Three years after WikiLeaks came to public prominence, where are we with the equation in Assange’s Conspiracy as Governance? Has it been tested and its solution enacted? As leaked documents continue to shed light on the darkness of the world, illegal wars, drone attacks, bankster heists and corporate dirty deals continue. Yet thanks to Manning, we now have a clearer picture what modern war really looks like and the extent to which the military-industrial complex has morally bankruptcy itself. Thanks to Hammond, we are more aware of the collusion of governments and corporations in a network of spying on activists. Thanks to Snowden’s NSA files, we are now only beginning to see the latent tyranny of an out-of-control surveillance state. 2013 was the year that we saw the courage of individuals who speak truth to power become truly contagious. There is no doubt that in this past year, WikiLeaks and other budding organizations have helped the world move one step closer toward a more humane form of self-governance.
WikiLeaks founder Julian Assange addressed a major gathering of computer experts Monday at the Chaos Communication Congress in Hamburg, Germany, calling on them to join forces in resisting government intrusions on Internet freedom and privacy. We play highlights from Assange’s speech, as well as the one given by Sarah Harrison, the WikiLeaks member who accompanied Edward Snowden to Russia. We also hear from independent journalist and security expert Jacob Appelbaum, who reveals a spying tool used by the National Security Agency known as a "portable continuous wave generator." The remote-controlled device works in tandem with tiny electronic implants to bounce invisible waves of energy off keyboards and monitors to see what is being typed. It works even if the target computer is not connected to the Internet.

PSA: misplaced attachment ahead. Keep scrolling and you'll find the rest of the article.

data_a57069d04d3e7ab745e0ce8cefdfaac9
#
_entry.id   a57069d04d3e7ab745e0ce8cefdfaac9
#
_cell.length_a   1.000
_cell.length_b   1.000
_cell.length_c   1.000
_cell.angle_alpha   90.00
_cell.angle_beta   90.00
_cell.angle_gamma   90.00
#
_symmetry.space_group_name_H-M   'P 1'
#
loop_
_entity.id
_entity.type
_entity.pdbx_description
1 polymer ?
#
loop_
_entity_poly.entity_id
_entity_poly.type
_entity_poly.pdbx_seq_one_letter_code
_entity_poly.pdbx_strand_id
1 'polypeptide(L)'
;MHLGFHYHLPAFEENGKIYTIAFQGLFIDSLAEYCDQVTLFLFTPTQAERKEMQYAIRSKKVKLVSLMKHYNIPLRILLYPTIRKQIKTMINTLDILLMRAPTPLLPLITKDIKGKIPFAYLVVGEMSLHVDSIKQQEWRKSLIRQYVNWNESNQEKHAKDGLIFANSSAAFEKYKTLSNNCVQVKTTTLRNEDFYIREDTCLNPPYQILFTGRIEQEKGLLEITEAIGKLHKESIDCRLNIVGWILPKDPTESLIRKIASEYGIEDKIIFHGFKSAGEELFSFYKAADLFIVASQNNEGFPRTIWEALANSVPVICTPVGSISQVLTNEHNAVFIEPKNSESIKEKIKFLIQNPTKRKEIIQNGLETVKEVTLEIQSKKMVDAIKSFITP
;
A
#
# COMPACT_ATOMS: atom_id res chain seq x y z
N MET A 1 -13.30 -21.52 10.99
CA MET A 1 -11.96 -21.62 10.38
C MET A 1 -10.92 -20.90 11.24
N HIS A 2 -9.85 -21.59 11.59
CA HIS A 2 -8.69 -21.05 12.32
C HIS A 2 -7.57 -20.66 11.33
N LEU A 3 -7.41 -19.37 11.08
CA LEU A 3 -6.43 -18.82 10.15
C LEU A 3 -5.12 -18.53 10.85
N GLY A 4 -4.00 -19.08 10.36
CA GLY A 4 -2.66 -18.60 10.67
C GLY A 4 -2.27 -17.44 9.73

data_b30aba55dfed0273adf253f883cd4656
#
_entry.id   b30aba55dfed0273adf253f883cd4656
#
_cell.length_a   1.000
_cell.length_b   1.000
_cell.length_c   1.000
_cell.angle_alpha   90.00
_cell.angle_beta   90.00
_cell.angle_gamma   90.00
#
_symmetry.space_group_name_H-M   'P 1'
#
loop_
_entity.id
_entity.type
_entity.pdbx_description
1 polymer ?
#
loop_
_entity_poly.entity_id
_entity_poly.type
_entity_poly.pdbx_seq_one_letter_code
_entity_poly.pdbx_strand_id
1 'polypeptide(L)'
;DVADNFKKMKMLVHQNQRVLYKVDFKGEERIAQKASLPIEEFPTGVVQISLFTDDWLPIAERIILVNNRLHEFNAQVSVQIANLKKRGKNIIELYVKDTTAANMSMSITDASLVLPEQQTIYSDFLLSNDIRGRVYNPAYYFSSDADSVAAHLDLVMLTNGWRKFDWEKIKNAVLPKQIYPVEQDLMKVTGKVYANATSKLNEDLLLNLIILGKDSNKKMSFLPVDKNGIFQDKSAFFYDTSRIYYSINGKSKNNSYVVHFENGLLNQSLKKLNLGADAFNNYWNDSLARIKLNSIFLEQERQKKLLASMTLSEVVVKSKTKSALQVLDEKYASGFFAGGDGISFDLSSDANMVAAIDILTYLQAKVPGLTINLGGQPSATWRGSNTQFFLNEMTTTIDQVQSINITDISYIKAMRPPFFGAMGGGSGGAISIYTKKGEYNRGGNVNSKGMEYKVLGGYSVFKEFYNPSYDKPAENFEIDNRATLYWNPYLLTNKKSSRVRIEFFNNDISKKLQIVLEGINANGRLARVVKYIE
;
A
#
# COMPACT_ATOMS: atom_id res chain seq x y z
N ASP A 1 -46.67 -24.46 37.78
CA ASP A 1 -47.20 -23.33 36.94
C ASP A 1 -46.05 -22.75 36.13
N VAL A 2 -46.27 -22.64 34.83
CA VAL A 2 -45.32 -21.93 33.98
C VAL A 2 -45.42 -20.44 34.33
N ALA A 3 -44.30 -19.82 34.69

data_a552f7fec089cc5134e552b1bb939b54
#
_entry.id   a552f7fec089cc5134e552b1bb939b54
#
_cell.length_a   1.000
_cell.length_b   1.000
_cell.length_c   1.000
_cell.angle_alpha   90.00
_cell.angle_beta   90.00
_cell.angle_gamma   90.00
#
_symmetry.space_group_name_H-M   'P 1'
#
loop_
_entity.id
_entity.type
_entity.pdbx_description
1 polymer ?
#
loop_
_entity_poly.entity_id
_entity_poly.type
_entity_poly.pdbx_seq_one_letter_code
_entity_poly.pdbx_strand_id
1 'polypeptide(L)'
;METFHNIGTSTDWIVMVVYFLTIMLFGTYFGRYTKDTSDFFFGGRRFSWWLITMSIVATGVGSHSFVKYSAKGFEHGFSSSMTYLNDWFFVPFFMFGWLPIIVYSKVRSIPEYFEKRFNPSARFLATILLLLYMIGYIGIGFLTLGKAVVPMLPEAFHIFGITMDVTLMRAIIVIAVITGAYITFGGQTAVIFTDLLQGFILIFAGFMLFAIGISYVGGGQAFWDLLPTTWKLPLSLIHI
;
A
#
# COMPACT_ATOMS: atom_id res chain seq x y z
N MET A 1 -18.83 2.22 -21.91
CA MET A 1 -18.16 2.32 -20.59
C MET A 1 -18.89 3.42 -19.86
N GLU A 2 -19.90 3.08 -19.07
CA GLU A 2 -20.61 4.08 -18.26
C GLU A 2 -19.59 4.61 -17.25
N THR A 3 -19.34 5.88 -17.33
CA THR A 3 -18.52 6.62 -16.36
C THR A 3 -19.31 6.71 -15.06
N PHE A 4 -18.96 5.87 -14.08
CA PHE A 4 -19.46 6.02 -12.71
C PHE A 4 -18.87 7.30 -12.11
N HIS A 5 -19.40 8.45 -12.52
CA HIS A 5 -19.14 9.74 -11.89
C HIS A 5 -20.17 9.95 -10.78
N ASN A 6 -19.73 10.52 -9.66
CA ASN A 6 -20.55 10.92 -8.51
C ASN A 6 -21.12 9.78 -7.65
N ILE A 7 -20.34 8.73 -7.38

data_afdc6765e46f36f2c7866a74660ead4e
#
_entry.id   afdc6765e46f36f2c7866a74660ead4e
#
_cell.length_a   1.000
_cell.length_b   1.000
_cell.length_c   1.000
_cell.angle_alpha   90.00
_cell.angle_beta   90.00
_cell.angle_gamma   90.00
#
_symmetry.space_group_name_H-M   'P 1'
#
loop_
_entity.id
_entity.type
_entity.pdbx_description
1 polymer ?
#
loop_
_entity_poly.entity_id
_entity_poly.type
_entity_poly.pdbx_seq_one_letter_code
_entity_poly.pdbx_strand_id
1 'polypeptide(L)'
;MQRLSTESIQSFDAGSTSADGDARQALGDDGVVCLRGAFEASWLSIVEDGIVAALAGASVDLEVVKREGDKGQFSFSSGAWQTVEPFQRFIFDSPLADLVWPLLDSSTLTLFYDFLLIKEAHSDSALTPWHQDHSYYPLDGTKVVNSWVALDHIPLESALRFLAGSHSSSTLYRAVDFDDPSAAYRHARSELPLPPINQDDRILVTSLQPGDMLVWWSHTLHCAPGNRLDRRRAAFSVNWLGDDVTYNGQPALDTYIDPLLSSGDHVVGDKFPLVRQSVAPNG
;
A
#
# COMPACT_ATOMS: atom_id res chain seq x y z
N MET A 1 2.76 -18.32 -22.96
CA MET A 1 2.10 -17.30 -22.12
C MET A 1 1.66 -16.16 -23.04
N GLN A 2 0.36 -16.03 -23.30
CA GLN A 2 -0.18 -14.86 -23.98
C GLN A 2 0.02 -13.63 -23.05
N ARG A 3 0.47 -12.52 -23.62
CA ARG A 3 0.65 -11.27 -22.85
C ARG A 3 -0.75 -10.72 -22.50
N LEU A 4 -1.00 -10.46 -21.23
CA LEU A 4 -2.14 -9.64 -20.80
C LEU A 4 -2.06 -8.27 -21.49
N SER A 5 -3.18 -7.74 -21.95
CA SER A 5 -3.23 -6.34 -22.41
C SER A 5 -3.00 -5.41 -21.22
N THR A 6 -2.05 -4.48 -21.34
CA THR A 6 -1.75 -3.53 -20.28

Harrison, 31, is the public school girl from the Home Counties who led American National Security Agency whistleblower Edward Snowden to Moscow after he revealed the most extraordinary cache of Western secrets ever seen. The WikiLeaks journalist, and rumoured former lover of its boss Julian Assange, remained by Snowden’s side in the transit area of Russia’s Sheremetyevo airport for those 40 days until President Putin granted him temporary asylum. A month ago she relocated to Germany where she remains in a stand-off with our intelligence agencies, a self-proclaimed enemy of the British State. Harrison cannot return to the UK for fear of being detained and interrogated under Schedule 7 of the Terrorism Act, and surrendering the contents of her encrypted computer. She has been ‘spat out’ as she sees it, by her own Government.
Sarah Harrison closes her eyes. She’ll talk, but on the topic of Snowden and his situation in Moscow, she won’t say anything more than what was released in a statement made by Wikileaks on Wednesday. A statement? It’s more of a manifesto. A bit celebratory, as most manifestos are, and a little flat, but quite clear and angry. It begins laconically, “As a journalist, I have spent the last four months with NSA whistleblower Edward Snowden and arrived in Germany over the weekend.” It ends: “When whistleblowers come forward we need to fight for them, so others will be encouraged. When they are gagged, we must be their voice. When they are hunted, we must be their shield. When they are locked away, we must free them. Giving us the truth is not a crime. This is our data, our information, our history. We must fight to own it.” What a mission. And then just three words: “Courage is contagious.” What a sentence.